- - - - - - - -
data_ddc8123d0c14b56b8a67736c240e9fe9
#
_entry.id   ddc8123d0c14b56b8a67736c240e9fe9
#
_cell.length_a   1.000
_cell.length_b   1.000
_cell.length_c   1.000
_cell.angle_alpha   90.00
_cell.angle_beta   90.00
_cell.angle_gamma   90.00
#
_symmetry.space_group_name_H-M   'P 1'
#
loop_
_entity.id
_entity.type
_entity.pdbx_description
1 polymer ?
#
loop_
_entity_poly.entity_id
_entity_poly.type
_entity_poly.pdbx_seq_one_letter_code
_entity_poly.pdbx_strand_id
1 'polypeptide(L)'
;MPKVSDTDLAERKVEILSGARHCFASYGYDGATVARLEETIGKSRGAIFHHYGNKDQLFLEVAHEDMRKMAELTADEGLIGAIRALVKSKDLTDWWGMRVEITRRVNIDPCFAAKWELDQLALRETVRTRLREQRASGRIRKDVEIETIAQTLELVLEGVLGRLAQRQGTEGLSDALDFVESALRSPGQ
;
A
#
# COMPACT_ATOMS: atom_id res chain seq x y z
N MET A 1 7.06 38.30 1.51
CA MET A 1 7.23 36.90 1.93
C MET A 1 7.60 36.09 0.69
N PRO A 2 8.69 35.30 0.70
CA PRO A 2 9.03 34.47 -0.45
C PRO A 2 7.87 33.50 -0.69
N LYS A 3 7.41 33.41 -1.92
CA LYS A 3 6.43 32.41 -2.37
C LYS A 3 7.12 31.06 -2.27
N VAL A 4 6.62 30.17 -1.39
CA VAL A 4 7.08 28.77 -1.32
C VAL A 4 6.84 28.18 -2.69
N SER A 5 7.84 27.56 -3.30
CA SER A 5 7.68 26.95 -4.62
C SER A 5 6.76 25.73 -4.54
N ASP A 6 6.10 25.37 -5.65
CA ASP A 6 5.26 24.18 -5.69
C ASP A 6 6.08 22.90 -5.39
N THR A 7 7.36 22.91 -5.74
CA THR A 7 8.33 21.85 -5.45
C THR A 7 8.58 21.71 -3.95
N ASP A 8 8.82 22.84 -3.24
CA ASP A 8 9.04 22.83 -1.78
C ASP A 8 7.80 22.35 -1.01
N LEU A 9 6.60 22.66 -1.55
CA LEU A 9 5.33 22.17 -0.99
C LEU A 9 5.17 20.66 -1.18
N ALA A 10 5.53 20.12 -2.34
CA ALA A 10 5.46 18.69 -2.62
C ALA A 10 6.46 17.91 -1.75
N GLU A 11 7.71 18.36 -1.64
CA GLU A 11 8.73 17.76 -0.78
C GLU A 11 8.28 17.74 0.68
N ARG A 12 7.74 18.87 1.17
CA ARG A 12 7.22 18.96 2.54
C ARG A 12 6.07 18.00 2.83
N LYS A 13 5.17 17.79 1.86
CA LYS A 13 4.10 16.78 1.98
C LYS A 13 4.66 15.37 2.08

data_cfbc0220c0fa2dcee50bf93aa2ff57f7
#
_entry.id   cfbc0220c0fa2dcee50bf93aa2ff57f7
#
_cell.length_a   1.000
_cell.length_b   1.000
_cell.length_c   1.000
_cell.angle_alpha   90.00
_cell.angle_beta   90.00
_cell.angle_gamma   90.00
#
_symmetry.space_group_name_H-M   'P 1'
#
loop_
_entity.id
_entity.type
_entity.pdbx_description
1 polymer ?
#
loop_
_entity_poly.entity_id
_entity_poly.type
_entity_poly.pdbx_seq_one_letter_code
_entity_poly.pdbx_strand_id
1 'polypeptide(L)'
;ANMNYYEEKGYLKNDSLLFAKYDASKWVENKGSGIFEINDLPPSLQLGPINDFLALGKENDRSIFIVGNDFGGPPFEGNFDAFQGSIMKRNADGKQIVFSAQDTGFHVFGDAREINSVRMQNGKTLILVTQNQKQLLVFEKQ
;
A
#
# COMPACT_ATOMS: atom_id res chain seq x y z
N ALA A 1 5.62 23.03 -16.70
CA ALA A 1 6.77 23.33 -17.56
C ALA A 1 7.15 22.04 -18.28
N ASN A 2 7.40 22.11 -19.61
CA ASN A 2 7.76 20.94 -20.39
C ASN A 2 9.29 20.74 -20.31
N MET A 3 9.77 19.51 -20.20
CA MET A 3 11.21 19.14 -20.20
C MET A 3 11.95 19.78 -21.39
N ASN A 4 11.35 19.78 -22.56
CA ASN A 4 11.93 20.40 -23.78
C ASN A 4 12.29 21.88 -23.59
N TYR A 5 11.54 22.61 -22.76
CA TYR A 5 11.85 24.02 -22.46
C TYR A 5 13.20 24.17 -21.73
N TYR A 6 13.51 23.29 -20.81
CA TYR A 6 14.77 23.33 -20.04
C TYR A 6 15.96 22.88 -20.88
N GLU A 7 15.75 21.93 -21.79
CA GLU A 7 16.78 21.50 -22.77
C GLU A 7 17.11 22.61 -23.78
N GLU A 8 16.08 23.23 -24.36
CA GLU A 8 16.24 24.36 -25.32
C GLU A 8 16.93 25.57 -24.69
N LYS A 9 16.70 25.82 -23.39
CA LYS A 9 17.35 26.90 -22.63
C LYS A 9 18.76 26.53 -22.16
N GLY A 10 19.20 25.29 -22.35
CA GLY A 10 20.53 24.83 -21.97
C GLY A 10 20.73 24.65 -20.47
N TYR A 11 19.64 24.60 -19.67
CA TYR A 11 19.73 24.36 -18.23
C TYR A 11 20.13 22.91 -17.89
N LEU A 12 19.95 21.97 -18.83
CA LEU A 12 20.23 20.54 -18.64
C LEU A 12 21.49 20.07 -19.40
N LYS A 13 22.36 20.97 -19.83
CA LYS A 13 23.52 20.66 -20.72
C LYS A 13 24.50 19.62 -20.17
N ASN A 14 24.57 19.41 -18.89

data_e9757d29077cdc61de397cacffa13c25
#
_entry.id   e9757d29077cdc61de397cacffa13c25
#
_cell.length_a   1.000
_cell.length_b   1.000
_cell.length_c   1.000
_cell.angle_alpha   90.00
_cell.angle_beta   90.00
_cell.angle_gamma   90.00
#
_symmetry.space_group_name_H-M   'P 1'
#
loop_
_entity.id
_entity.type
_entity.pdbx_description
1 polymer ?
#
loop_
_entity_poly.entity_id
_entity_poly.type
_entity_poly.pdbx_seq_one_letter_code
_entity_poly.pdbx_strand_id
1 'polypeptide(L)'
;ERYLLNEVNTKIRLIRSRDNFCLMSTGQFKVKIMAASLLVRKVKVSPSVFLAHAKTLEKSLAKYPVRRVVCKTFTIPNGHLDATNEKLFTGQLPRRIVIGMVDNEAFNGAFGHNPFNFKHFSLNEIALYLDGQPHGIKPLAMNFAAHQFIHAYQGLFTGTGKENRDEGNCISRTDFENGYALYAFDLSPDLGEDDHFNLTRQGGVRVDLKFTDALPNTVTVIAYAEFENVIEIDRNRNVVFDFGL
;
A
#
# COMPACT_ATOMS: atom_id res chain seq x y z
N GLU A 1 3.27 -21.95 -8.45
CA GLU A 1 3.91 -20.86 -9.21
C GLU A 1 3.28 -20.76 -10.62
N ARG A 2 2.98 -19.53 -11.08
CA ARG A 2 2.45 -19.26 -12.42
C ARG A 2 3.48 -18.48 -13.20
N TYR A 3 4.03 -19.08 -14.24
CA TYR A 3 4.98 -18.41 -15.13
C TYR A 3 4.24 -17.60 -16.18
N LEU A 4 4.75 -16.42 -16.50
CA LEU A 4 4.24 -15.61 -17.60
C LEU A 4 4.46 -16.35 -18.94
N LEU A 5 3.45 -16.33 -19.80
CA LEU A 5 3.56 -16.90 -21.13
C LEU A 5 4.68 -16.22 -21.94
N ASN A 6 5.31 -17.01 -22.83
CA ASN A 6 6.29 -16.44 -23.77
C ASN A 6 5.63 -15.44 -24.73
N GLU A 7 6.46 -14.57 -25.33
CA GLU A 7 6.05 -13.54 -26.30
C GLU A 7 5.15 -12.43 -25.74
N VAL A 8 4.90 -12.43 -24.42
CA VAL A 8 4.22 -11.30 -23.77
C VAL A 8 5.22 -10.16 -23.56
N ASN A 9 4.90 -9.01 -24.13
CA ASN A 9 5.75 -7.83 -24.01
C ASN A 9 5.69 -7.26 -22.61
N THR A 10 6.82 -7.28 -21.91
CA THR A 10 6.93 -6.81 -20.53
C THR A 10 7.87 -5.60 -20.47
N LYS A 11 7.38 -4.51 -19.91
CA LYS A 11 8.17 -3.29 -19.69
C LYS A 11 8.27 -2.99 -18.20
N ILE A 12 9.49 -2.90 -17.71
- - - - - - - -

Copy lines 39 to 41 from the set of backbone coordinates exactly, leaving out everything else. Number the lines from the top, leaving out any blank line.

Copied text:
C LYS A 3 7.12 31.06 -2.27
N VAL A 4 6.62 30.17 -1.39
CA VAL A 4 7.08 28.77 -1.32